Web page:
The Broncos were extremely successful attacking from the edges against New England. They should have similar success on at least one side against Carolina, says Nalen, who doesn’t believe the hype the Panthers line has been getting of late.

“Their offensive line has been much-heralded,” he says with some doubt. “You’ve got ‘The Blind Side’ [Michael Oher] at left tackle, and [Ryan] Kalil at center. But the other guys are pretty much unproven. The right tackle [Mike Remmers] was actually cut by the Broncos a few years ago in the first round of cuts during training camp.”

Nalen is confident the Broncos pass rush, which led the league with 52 sacks, will get into the Panthers’ backfield. It’s really a matter of where Newton will be when they get there.

“I think the Broncos pass rush has the ability to get to any quarterback, if he’s in the spot he’s supposed to be. I think Cam Newton provides a whole different type of quarterback, where he’s pretty nifty in the pocket. When he gets out of the pocket he’s able to deliver some punishment,” says Nalen.

Newton is not only an excellent passer both in and out of the pocket, he’s also the most dangerous running quarterback in the league. In 2015 he rushed for 636 yards and 10 touchdowns, both tops in the league by a wide margin. Stopping Newton, Nalen says, is much like stopping Patriots All-Pro tight end Rob Gronkowski.

“Last week everybody talked about ‘How do you tackle Gronk?’ and everyone says ‘Go low.’ I think the same mantra has to be pounded when you talk about Cam Newton,” says Nalen. “I think the guys [have] to go low on him. He’s a big, giant man and to take him down you have to go low on him as well.”

Off the field, Newton has been widely criticized for his on-field celebrations and in-your-face attitude that is a stark difference from the humble and reverent Manning. Newton’s behavior is the polar opposite from what Nalen and his offensive line brethren displayed during their playing days, but he’s come to appreciate how the talented, brazen quarterback fits into the modern NFL landscape.

“I love him,” Nalen admits. “If it’s an act, I fell for it. I think Cam Newton is being Cam Newton. I think his brashness – it’s 2016, these are the athletes – it’s his brashness I think rubs people the wrong way, but I love him. I think he’s genuine and I think he has fun out there. I think that what’s you want out of your athlete. You want them to show emotion; you want them to show that they’re having fun out there playing a kids’ game and not taking it too seriously.”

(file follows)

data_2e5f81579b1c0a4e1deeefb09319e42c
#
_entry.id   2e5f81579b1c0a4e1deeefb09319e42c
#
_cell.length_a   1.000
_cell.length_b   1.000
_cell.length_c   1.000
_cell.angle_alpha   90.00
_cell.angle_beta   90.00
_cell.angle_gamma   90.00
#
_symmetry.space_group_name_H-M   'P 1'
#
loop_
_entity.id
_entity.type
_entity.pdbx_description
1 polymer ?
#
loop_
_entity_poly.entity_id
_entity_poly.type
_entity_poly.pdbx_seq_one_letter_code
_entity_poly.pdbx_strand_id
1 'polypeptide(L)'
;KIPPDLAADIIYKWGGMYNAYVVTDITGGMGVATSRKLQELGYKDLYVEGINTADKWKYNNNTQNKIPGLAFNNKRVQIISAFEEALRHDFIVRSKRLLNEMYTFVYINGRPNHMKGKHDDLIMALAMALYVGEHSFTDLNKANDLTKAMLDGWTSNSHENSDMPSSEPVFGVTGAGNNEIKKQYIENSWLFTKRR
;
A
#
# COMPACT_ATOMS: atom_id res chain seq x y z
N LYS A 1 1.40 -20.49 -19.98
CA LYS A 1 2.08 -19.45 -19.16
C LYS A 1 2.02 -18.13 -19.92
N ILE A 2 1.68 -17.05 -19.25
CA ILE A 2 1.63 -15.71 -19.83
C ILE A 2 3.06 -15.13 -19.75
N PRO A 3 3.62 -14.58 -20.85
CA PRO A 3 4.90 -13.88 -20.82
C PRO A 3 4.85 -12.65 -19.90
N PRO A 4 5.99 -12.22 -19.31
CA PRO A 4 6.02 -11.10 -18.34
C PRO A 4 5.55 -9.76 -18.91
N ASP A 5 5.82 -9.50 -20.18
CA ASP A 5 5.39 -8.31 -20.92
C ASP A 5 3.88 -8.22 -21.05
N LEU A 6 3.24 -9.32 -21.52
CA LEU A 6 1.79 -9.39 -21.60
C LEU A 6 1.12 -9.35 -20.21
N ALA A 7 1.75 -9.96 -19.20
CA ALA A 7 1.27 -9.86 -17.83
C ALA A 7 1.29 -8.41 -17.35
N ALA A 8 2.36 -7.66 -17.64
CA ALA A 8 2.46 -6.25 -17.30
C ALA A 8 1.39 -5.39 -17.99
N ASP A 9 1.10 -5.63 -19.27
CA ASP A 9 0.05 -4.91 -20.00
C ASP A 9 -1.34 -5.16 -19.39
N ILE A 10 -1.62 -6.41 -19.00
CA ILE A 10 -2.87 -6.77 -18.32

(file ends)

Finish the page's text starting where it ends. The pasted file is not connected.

In fact, Nalen sees some similarities (and some major differences) with Newton and another quarterback who played here in Denver, Tim Tebow.

“I don’t understand the knock on the guy. It seems like he’s a pretty polarizing figure, much like Tim Tebow was. Tim Tebow was this All-American guy, but the guy couldn’t play football. You have Cam Newton, who’s an in-your-face kind of guy, and he backs it up. I don’t have a problem with him. I actually enjoy watching him play. He’s fun. He’s having fun out there.”

Newton has had a whole lot of fun this year, as his Panthers have a league-best 17 wins including the postseason. The Broncos and their business-like approach to this game will look to put an end to it. Manning and the Broncos have much to prove after their 35-point loss to Seattle two years ago. The odds are already shifting heavily in Carolina’s favor more than a week out from the game.

Manning vs. Newton is not so dissimilar to Elway vs. Favre. Green Bay entered that game an 11-point favorite. Carolina currently sits around 4.5-point favorites, with belief that the number will climb to at least 5.5 or 6.0 by game time.

Peyton Manning may be preparing to pass the torch to another generation of players, but like Elway, he certainly has no plans to hand it over to a smiling quarterback in waiting.

Listen to the full discussion between Nalen, Notaro and Big Dee, plus an in-depth look at how the offensive line will factor into this game, in the podcast below…

Catch Notaro & Big Dee every Monday-Thursday from 6p-8p on Mile High Sports AM 1340 or stream live any time for Denver’s largest lineup covering what’s new and what’s next in Colorado sports.